Edited by Christopher J. Coyne and Rachel L. Mathers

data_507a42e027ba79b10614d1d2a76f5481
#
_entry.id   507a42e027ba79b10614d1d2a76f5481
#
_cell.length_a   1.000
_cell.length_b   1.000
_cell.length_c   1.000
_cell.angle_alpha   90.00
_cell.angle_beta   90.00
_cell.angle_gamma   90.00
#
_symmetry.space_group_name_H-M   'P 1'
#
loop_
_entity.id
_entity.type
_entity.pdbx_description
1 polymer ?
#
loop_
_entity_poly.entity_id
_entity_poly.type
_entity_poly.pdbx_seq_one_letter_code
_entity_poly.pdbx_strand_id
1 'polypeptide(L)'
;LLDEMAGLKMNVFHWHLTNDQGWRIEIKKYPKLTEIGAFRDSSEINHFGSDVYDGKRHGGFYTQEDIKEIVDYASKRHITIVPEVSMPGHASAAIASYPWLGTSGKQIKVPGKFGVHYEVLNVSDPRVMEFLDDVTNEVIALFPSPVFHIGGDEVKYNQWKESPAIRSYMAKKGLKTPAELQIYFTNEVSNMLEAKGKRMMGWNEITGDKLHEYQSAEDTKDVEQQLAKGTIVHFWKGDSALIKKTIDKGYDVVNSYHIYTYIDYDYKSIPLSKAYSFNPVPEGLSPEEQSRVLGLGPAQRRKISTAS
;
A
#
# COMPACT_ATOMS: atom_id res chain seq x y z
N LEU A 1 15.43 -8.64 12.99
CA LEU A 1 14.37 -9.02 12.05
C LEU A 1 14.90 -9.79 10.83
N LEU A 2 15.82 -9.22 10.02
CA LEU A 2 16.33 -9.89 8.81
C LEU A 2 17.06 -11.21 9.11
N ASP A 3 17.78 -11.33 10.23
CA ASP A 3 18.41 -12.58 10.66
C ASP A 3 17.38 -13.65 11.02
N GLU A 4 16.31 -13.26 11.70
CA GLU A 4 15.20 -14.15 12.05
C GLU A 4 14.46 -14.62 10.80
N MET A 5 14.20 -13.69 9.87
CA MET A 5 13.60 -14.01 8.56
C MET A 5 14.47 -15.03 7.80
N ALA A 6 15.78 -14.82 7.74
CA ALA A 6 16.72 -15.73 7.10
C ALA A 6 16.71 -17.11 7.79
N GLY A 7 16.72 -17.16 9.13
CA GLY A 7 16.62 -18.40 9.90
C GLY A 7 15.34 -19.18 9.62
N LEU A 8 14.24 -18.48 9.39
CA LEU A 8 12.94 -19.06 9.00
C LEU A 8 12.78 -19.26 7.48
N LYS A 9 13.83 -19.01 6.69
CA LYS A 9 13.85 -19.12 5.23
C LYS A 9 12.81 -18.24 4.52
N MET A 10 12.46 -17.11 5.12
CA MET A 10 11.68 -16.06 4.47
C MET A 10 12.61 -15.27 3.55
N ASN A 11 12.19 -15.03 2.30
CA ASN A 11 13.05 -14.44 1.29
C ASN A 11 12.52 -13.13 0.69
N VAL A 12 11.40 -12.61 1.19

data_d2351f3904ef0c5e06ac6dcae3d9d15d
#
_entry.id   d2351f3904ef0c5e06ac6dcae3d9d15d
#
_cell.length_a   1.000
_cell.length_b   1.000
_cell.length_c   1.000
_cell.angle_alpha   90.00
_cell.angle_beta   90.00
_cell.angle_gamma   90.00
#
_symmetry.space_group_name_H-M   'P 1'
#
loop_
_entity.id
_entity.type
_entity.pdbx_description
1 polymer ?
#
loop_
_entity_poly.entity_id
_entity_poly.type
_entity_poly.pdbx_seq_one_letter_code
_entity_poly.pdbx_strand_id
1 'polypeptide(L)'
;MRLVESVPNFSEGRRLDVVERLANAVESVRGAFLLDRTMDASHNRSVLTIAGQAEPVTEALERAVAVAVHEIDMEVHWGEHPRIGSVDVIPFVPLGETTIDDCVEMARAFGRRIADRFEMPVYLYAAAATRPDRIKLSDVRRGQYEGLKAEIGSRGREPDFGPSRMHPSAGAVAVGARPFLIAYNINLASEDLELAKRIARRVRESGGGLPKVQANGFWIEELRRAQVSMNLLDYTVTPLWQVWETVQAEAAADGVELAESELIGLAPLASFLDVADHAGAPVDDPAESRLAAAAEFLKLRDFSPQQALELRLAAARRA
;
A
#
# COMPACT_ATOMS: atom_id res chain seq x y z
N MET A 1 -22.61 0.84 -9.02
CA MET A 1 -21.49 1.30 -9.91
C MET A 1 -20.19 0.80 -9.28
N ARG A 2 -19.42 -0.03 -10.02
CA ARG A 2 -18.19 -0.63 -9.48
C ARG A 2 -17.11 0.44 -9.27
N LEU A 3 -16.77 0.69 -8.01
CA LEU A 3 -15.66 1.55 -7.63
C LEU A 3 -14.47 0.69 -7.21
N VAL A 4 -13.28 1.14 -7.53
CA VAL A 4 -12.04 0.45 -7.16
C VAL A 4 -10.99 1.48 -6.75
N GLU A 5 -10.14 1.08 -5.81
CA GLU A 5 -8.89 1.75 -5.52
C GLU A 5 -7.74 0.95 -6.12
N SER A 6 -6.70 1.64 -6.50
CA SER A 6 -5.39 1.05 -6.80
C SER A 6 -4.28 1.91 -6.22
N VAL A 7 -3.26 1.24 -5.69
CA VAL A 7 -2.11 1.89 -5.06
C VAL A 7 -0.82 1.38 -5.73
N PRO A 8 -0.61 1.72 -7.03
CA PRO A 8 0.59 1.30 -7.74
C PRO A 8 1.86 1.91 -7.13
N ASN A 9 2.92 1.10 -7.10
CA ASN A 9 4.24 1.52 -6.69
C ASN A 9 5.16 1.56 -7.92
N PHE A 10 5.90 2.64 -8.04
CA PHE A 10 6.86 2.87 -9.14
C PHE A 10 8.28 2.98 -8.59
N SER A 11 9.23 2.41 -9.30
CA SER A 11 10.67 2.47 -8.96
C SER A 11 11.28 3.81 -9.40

James Ashley Morrison and Avery F. White 18.1 INTRODUCTION This chapter analyses the relationship between international regimes and war. Following a new branch of scholarship that questions the traditional distinction between domestic and international order, we compare several of the most prominent theories of international regimes to the political theories of Thomas Hobbes, John Locke and Max Weber. We find that each of these theories of domestic political order provides new insight into the role international regimes can play in generating order – and minimizing war – in the international system. Based on this, we suggest that the sharpest division may not be between theories of domestic and international politics, as has been traditionally assumed. Instead theories of order may be better organized according to the assumptions they make about material circumstances – specifically the distribution of power – and the relative importance of actors’ understandings of those circumstances. This insight recasts the debate about the design and operation of international regimes. Scholars and policymakers must now grapple with the amount of hierarchy they would like to order the international system. The chapter proceeds as follows. We begin by defining our variables and presenting our argument. We go on to consider the parallels between the theories of John Locke and those of the neoliberal institutionalists. Next we highlight the similarities between the theories of Thomas Hobbes and those following in the tradition of hegemonic stability theory. Then we consider the similarities between the theories of Max Weber and those of the constructivists. Lastly we...
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